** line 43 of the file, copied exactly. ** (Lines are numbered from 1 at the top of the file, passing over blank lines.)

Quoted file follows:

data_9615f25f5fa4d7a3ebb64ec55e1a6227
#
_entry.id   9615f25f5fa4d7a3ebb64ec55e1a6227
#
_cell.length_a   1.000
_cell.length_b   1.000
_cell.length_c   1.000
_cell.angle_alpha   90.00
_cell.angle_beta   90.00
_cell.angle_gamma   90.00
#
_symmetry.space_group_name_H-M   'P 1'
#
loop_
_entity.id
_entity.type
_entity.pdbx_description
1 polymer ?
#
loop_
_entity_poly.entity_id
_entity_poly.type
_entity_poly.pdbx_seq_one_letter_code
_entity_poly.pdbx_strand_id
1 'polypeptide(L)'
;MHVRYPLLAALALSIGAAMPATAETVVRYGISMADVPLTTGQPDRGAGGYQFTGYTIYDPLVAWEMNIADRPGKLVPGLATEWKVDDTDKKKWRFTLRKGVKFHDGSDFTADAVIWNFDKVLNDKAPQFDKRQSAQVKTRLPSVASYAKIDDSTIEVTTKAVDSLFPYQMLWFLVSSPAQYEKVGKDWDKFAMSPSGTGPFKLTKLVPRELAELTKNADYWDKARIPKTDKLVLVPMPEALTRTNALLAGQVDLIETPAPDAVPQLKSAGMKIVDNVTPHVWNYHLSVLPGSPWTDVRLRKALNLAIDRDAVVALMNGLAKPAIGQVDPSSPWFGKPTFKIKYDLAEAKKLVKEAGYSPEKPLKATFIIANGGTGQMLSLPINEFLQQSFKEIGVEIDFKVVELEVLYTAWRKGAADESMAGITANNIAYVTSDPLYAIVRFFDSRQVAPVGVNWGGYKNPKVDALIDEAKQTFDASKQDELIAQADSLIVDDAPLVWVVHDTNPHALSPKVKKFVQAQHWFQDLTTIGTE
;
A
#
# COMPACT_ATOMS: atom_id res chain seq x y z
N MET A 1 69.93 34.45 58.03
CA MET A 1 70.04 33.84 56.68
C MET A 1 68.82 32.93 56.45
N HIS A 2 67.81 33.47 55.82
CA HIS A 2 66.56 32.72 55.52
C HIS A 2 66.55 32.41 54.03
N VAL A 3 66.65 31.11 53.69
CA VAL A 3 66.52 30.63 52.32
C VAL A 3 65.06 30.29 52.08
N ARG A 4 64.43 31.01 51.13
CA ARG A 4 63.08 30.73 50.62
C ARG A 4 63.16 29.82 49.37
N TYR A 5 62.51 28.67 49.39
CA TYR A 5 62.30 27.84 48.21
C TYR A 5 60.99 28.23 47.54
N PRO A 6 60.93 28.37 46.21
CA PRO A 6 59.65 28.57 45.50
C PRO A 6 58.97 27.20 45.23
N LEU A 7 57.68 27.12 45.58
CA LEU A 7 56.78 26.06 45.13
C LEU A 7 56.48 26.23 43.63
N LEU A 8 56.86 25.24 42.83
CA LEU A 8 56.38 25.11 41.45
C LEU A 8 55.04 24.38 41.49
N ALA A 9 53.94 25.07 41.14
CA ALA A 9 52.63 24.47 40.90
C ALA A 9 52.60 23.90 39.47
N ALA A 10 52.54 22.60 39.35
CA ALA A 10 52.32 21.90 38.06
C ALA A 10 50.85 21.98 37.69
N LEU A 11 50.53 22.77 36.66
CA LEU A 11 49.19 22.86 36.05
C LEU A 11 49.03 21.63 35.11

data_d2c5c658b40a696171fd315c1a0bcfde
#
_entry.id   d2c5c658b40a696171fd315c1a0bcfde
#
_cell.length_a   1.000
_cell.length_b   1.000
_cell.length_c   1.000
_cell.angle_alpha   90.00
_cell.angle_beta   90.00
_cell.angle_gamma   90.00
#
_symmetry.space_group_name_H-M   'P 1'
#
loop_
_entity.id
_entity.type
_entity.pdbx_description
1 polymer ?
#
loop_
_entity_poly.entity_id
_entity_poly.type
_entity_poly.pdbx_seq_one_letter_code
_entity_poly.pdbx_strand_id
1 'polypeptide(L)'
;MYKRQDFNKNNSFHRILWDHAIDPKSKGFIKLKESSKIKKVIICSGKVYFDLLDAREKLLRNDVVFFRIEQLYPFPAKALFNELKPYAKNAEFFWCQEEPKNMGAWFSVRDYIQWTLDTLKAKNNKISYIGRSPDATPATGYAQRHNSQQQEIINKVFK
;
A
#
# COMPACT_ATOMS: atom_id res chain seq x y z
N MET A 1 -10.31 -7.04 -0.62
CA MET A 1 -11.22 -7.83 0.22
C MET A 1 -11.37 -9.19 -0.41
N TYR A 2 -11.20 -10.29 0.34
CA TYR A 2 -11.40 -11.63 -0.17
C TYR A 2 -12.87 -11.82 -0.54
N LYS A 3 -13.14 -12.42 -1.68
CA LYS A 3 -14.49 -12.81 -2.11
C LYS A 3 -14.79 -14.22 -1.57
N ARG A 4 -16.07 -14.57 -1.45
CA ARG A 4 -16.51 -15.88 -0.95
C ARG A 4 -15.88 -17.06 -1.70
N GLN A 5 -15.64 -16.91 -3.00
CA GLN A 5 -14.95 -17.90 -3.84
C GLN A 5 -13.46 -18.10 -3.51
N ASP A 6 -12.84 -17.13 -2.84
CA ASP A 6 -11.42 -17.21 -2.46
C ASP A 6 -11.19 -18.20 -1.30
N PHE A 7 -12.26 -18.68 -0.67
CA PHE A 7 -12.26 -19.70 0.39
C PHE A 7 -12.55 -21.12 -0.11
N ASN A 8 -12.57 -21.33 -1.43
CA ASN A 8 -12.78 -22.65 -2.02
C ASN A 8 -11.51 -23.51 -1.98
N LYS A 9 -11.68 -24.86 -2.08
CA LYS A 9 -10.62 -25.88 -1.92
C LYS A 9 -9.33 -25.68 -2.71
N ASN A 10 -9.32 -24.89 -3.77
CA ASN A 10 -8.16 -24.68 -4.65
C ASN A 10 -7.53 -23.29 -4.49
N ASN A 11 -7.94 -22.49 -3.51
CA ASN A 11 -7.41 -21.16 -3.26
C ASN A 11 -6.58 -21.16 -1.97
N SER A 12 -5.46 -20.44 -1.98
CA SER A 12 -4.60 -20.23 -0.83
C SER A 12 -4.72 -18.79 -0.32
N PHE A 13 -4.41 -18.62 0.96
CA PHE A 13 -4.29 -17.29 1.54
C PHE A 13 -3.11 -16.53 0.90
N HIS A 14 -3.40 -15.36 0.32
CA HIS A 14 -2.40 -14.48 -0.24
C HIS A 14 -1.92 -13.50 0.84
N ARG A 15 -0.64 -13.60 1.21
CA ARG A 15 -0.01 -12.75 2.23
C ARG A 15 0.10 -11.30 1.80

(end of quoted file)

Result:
N TYR A 5 62.51 28.67 49.39